We were commissioned to undertake a series of bat surveys at a residential dwelling and barn in Dorset.
The barn was known to support a significant maternity roost for lesser horseshoe bats. The Dorset Bat Group had been regularly monitoring it until 2011.
Our client needed various surveys to support a planning application for on-site building alterations. These included a bat building assessment, and emergence and re-entry surveys.
After multiple surveys, we concluded that the lesser horseshoe maternity roost was still present. We also identified a serotine day roost, a common pipistrelle day roost and a brown long-eared transitional day roost on site.
Working with our client and the architects, Darwin Ecology proposed practical and effective bat roost mitigation measures to ensure the bats’ conservation status was maintained. We presented these measures and our survey results in an ecological report, which led to a successful planning application.
We provided licensing advice and, through discussions with Natural England, obtained a European Protected Species Licence for the works.
One of our licensed ecologists gave a “toolbox talk” to the contractors so they knew of the possible presence of bats, their legal protection and how to avoid harming them.
To minimise the risk of impacting them, we also helped with the soft stripping of roof coverings and other features suitable for bats, including tiles, lead flashing and soffit boards.
We also designed and helped integrate a number of bespoke mitigation features, working alongside contractors to provide suitable conditions for the bats on site.
By being present on site, we could see to it that these features were installed correctly on the first attempt. We ensured everything was in line with the licence conditions, which reduced delays and alleviated the need to pay for retro-fitting or post-project modifications.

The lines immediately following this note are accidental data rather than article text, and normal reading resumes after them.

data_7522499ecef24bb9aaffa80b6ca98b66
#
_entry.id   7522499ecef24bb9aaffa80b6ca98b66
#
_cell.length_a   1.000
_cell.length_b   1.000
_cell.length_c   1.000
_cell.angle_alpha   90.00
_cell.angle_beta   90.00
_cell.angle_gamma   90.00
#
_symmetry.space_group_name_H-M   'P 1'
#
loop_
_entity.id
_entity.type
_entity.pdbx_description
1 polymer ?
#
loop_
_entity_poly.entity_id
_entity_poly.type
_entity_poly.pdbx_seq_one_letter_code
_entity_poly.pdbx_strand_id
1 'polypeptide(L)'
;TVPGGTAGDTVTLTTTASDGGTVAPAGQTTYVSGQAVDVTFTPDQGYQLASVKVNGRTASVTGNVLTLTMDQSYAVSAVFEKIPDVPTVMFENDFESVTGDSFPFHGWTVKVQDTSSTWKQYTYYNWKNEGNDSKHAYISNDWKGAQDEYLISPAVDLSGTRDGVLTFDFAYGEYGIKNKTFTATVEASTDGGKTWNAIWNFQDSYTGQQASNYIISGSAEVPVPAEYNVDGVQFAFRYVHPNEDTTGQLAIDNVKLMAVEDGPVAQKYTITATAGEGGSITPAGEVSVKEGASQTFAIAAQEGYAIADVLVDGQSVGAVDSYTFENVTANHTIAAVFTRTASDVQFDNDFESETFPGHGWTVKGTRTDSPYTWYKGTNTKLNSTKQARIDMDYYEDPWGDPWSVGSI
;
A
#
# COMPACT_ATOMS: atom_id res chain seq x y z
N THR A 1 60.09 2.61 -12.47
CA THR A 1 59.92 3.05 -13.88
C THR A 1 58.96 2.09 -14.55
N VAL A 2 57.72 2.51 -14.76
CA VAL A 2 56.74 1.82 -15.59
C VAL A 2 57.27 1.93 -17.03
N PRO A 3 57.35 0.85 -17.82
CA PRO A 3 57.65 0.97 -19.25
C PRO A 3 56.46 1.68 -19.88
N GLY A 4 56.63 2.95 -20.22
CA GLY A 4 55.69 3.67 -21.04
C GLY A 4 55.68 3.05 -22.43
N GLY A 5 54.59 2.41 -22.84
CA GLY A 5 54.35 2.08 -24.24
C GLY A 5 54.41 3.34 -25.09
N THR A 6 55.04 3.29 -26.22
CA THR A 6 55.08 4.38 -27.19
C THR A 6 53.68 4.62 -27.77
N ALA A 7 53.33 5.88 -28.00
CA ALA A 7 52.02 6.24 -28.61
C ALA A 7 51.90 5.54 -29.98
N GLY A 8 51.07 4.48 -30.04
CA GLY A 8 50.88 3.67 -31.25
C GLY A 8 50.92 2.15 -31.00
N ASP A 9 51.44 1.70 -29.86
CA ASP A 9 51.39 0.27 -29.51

Our mitigation and compensation features included:
- A custom-made ‘cool room’ for lesser horseshoe bats, to ensure a range of environmental conditions were available for them
- ‘Periscope’ access points into the maternity roost
- New low-level perching opportunities, heat pads and soundproofing in the maternity roost
- A replacement night perch for lesser horseshoe bats in the garden
- Additional bat boxes suitable for a range of species
- Mortar gaps to create under-tile bat access points
- New access points at the eaves
Due to the significance of the lesser horseshoe roost – and for the protection of the other bats present – we continue to monitor the site.
Most recently, we recorded the presence of a greater horseshoe bat within the lesser horseshoe maternity area. This larger species can negatively impact breeding colonies of lesser horseshoe bats, so we’re keeping a close eye on the situation. We’ll take appropriate action should we identify a decline in the lesser horseshoe breeding population.
Our experienced bat ecologists provide high-quality reports and bespoke bat roost mitigation strategies to support planning applications for householders and commercial developers. If you’d like us to help you avoid expensive delays to your project, contact us now.